Ray-Guns Don’t Stun! An article by: GF Willmetts.

The use of the ray-gun was essentially a trope to identify a futuristic weapon with fatal results and not use old-fashioned bullets as if they were ever used in the future. HG Wells was the first to use it, giving the Martians a deadly beam weapon in ‘War Of The Worlds’.

Over the decades, it was brought down to pistol-size, with no one really giving thought to its power source. Come to that, no one was really sure what the ‘ray’ actually was, more a move from the Martian heat beam and moving towards lasers and particle beams, like with ‘Star Trek’s phaser weapon. The problem with such a weapon as the phaser is that it disintegrates totally so there is no evidence of the kill, so no accountability or proof. More of a disintegrator weapon than a particle beam weapon. A great lesson on how to get away with murder in the future.

You would have to wonder at this with Starfleet. To stun someone with a phaser would be more akin to a taser, and there have been fatal consequences with that. This myth has been kept up throughout all their series. In reality, a residue would certainly be left, or certainly a body with a hole through it. There is no reason for it to simply disappear. After all, the beam shouldn’t actually encase the body and why doesn’t it do any damage to the wall or other surroundings around it? I mean, such a beam would bore a hole through any spaceship’s hull as there’s no sign of its range before losing power.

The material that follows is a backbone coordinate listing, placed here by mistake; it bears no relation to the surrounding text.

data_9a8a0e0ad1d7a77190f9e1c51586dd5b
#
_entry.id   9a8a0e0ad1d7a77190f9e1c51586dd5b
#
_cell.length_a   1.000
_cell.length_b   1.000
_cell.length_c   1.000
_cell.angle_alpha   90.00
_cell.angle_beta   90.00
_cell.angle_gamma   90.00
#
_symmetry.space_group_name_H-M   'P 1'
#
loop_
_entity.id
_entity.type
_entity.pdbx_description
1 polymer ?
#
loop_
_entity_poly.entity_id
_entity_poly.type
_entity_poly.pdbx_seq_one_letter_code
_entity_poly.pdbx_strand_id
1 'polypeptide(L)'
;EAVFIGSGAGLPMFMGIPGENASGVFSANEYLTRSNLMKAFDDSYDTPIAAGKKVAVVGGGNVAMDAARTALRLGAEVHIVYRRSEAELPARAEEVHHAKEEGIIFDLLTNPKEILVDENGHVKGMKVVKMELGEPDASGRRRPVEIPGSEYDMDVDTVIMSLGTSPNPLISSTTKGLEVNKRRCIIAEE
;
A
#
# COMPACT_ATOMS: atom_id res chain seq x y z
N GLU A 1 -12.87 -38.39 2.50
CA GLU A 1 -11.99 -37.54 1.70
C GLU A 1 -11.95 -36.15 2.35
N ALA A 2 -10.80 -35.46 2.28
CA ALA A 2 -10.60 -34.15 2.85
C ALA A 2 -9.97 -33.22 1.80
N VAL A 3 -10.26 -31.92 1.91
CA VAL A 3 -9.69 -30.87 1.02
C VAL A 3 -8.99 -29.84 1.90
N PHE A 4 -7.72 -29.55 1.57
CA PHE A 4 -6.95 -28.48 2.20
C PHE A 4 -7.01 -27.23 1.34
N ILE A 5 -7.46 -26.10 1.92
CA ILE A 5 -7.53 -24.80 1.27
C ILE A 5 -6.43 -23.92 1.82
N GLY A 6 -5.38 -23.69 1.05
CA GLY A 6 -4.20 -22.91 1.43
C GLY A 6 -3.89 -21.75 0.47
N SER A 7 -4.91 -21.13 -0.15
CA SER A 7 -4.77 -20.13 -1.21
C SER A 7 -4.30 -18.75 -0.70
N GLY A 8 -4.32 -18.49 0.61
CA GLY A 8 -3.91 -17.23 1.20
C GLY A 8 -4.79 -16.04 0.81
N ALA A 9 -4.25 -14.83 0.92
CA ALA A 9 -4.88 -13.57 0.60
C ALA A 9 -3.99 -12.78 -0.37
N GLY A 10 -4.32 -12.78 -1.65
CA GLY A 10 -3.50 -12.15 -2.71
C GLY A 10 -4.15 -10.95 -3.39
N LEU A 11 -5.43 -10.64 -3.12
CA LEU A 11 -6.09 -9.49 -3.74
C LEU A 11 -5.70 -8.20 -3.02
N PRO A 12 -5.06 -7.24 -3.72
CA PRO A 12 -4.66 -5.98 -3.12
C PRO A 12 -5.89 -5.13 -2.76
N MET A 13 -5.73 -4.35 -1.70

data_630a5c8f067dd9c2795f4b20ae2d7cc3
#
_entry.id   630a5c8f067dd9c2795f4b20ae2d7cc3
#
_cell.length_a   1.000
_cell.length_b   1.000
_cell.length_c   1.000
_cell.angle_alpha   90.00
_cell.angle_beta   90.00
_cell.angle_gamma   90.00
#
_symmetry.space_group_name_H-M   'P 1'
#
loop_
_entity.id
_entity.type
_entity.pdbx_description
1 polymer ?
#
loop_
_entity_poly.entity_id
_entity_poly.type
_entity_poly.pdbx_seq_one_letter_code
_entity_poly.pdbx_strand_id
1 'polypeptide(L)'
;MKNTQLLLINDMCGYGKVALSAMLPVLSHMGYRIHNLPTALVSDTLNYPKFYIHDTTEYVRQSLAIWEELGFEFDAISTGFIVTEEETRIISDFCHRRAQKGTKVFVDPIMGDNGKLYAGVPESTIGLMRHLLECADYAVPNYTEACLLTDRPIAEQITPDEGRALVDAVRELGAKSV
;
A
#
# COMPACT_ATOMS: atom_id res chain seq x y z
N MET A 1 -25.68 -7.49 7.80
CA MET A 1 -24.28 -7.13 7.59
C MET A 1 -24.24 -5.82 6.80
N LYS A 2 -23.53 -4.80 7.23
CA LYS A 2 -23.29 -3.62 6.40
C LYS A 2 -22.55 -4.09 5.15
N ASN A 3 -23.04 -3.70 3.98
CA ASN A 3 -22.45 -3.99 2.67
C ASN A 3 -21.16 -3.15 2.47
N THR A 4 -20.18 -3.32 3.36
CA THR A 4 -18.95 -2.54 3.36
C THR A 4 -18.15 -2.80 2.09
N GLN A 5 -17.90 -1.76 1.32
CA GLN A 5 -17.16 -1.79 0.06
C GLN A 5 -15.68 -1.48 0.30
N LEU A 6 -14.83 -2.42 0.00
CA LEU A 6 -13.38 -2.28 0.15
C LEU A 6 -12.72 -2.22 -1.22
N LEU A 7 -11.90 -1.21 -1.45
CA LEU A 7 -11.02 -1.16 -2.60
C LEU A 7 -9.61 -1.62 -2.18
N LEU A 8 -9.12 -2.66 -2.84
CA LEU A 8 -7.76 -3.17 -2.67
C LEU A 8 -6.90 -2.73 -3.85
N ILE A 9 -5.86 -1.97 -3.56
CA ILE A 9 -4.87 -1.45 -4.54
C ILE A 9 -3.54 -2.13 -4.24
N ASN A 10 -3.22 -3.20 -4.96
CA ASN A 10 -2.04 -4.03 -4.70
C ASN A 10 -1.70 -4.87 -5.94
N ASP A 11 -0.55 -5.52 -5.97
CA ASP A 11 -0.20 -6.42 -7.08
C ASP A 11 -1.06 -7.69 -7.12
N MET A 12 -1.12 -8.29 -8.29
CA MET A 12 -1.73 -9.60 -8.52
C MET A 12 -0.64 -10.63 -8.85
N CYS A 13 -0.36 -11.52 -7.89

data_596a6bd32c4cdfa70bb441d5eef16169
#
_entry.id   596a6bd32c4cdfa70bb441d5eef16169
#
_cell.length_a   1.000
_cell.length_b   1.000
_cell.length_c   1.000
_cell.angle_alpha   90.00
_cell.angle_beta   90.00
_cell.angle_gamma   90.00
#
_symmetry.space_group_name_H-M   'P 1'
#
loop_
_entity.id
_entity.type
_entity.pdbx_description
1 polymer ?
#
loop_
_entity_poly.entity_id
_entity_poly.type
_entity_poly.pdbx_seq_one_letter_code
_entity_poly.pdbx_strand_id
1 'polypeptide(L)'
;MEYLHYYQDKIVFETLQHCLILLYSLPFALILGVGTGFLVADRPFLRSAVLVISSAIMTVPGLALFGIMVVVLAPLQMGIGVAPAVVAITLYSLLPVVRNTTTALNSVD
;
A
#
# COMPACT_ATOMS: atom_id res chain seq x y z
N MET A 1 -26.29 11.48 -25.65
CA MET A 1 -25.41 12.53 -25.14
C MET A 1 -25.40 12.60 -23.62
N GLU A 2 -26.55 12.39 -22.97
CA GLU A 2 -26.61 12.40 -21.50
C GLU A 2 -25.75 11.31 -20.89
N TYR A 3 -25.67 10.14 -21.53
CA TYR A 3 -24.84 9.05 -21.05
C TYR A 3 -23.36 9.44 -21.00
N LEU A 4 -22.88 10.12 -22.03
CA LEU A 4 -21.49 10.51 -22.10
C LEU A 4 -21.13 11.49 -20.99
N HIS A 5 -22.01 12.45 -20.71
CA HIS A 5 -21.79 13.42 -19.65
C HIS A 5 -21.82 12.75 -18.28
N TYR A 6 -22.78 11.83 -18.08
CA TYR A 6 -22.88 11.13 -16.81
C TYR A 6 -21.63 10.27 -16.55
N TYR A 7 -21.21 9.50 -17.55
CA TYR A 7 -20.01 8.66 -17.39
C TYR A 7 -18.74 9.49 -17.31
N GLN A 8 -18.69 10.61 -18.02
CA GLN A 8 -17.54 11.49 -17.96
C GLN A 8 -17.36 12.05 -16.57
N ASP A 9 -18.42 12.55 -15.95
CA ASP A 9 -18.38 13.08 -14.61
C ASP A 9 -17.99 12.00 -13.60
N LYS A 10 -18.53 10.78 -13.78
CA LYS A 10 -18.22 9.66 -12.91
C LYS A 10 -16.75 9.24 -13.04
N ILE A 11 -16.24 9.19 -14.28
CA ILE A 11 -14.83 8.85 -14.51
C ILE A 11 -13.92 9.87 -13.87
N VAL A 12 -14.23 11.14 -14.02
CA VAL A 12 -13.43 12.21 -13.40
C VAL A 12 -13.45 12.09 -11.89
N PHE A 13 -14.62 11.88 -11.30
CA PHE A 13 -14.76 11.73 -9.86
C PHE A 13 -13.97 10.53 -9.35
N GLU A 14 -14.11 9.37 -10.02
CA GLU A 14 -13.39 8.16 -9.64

It’s these thoughts that intrigued me to write this article. The ray gun has been maligned as an all-purpose weapon when really it’s not been shown as it would really work and be an ugly weapon. There are so many directions that need to be covered. From a film or TV censor’s point of view, the lack of blood, mostly from cauterization and even a body was really a clean kill hence this myth has been kept over the years to where ‘Star Trek’ spacecraft could even destroy whole spacecraft and certainly not shown the death by vacuum if partially damaged until ‘Star Trek: First Contact’ (1996). This allowed them to have force field shields to deflect such ray blasts or the story would end rather quickly. Please note, these force shields deflected. They did not stop the beam, so you have to wonder how much damage it could do to other spacecraft and its range before dissipating. ‘Star Trek’ has always had a lot of holes in its technology, especially on questions like this that should have been asked.